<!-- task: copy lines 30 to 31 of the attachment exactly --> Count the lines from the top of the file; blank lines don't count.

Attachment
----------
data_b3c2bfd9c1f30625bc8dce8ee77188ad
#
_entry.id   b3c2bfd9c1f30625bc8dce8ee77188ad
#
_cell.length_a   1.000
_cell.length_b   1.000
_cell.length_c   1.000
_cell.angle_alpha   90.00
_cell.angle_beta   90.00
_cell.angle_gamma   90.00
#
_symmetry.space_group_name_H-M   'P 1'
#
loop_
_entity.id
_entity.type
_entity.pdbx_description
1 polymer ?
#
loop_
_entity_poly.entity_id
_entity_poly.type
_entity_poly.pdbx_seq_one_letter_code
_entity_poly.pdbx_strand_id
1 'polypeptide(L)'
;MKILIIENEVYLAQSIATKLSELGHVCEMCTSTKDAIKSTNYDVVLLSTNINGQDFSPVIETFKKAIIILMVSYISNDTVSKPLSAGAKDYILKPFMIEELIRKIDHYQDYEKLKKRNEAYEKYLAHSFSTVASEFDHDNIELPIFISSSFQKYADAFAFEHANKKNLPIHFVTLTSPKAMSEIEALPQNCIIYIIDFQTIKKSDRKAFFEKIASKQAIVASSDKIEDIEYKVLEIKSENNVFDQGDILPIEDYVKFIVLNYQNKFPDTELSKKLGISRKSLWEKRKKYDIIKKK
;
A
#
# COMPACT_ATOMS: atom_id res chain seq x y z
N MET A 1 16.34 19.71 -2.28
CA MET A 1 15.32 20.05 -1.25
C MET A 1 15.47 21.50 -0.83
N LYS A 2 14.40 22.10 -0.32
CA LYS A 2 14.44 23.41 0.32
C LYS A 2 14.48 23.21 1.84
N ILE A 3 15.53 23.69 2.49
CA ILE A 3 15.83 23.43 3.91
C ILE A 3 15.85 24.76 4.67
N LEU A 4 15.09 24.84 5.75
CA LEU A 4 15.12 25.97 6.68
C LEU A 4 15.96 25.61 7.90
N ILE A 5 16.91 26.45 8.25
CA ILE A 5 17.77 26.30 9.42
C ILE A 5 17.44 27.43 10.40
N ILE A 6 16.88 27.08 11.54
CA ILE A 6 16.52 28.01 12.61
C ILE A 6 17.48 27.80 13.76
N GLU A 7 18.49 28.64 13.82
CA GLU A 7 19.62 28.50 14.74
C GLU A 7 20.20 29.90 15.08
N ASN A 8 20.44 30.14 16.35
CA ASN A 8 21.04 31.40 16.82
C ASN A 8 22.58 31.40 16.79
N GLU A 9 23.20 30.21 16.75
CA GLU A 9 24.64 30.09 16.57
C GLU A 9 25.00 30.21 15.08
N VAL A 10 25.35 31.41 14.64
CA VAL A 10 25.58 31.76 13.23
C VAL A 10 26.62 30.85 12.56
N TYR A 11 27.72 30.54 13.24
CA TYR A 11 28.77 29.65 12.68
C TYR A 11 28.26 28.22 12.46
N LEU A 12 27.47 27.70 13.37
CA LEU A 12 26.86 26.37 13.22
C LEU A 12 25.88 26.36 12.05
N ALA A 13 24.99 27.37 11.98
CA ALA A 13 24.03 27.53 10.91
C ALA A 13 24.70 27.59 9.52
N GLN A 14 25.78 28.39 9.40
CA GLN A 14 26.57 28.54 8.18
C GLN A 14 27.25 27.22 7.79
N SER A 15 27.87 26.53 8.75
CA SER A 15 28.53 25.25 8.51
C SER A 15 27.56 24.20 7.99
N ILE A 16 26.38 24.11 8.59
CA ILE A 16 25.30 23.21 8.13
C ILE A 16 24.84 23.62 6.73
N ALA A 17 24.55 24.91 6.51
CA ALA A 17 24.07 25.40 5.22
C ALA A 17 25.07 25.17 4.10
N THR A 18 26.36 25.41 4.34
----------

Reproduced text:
# COMPACT_ATOMS: atom_id res chain seq x y z
N MET A 1 16.34 19.71 -2.28